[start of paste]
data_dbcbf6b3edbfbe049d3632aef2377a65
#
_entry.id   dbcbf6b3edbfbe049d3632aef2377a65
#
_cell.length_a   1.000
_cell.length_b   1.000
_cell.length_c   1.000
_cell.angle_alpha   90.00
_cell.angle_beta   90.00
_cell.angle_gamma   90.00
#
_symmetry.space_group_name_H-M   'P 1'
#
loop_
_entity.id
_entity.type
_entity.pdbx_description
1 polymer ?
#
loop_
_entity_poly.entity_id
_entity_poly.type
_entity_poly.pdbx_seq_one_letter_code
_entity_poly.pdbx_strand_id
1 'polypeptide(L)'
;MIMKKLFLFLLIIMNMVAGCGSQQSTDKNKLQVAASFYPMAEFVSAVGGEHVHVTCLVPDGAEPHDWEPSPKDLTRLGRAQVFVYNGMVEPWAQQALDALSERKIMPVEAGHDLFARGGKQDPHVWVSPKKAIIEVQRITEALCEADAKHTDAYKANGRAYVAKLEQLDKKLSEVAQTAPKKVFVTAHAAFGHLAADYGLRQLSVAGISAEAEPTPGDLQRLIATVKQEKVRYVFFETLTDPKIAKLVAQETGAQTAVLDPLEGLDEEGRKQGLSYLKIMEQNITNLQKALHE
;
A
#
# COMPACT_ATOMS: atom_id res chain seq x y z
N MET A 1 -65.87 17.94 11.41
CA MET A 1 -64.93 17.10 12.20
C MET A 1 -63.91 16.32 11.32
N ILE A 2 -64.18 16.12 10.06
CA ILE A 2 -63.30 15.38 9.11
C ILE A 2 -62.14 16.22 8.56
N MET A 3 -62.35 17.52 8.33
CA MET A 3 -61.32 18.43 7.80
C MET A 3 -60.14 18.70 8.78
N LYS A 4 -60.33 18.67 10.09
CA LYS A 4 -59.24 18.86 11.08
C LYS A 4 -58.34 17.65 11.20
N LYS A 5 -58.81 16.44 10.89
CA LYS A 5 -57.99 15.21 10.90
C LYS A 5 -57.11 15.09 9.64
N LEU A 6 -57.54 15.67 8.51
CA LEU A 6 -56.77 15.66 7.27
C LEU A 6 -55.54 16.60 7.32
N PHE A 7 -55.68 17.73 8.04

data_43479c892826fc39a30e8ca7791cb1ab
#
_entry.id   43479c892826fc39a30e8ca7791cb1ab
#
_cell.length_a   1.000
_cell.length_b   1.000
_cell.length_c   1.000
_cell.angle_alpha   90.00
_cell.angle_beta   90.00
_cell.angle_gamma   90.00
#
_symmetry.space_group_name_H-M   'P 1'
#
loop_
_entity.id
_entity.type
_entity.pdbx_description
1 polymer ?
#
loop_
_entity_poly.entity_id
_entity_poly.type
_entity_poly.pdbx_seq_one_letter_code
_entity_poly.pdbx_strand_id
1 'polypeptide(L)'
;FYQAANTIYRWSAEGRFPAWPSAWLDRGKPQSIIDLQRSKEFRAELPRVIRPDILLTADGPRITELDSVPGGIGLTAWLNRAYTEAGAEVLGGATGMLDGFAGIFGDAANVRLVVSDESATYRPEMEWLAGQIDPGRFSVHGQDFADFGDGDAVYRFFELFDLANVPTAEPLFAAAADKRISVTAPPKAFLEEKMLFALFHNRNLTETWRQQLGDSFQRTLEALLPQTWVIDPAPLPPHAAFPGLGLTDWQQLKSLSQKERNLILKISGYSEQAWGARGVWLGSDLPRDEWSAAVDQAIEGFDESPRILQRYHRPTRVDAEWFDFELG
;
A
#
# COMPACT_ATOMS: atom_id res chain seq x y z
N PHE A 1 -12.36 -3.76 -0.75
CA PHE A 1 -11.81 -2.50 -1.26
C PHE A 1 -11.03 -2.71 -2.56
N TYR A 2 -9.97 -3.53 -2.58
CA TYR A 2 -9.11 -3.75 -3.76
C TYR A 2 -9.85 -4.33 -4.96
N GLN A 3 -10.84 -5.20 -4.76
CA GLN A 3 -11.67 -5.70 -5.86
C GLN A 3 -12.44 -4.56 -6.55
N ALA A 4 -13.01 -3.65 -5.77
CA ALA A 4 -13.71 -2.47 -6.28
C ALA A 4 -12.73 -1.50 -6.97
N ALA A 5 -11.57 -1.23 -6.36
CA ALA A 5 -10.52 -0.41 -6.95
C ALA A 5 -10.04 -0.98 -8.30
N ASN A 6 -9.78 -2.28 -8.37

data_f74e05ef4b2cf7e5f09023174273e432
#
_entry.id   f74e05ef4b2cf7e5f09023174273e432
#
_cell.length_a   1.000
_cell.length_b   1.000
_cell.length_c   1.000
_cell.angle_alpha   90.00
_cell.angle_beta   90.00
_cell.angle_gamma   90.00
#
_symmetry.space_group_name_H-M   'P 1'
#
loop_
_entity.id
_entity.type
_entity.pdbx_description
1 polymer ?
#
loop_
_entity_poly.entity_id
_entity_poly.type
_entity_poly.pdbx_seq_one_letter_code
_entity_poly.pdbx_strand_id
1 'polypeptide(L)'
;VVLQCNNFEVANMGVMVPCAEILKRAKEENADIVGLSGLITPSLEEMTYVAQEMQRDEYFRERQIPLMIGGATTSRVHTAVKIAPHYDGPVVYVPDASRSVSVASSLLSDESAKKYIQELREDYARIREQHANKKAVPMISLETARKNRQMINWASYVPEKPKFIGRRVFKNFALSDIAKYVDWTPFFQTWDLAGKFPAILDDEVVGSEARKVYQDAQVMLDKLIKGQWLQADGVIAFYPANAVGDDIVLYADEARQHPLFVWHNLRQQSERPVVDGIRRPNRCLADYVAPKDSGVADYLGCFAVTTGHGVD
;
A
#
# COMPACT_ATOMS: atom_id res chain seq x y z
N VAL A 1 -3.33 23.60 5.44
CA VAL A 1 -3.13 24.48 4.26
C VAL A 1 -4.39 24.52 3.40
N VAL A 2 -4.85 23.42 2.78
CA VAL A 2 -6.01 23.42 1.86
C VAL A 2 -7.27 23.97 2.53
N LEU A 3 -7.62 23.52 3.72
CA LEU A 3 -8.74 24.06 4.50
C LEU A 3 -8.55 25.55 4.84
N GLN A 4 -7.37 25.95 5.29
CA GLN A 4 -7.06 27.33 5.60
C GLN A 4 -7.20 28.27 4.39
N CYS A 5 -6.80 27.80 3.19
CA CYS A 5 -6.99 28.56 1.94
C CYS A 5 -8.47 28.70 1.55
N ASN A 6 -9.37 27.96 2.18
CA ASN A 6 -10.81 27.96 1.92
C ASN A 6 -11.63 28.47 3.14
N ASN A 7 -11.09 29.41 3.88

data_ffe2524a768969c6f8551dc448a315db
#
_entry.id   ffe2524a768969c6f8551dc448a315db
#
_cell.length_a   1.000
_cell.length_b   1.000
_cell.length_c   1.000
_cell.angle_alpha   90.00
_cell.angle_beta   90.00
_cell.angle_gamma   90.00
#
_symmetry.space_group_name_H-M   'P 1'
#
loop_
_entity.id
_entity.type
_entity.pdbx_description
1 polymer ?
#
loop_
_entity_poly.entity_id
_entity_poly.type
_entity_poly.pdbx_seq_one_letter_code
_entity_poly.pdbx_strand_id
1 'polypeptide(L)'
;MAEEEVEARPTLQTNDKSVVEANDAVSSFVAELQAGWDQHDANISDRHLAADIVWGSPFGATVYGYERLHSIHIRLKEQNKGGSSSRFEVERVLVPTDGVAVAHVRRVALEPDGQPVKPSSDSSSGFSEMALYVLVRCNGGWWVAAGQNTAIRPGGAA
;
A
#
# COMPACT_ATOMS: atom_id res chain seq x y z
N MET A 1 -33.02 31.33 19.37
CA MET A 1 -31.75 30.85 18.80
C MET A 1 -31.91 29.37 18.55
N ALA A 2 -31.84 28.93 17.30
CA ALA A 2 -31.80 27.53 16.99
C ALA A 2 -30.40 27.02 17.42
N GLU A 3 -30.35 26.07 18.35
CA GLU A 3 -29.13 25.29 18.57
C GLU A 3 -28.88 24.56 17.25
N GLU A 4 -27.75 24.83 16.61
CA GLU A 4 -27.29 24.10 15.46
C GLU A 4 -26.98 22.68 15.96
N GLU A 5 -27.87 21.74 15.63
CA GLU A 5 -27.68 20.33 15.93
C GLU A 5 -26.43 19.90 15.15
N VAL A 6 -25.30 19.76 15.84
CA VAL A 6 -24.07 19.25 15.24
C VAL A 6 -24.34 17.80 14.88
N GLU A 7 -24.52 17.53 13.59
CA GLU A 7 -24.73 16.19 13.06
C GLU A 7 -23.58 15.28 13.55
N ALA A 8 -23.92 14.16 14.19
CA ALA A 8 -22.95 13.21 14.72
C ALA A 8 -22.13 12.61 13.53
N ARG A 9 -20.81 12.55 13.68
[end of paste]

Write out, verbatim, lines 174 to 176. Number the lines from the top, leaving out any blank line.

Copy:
# COMPACT_ATOMS: atom_id res chain seq x y z
N MET A 1 -33.02 31.33 19.37
CA MET A 1 -31.75 30.85 18.80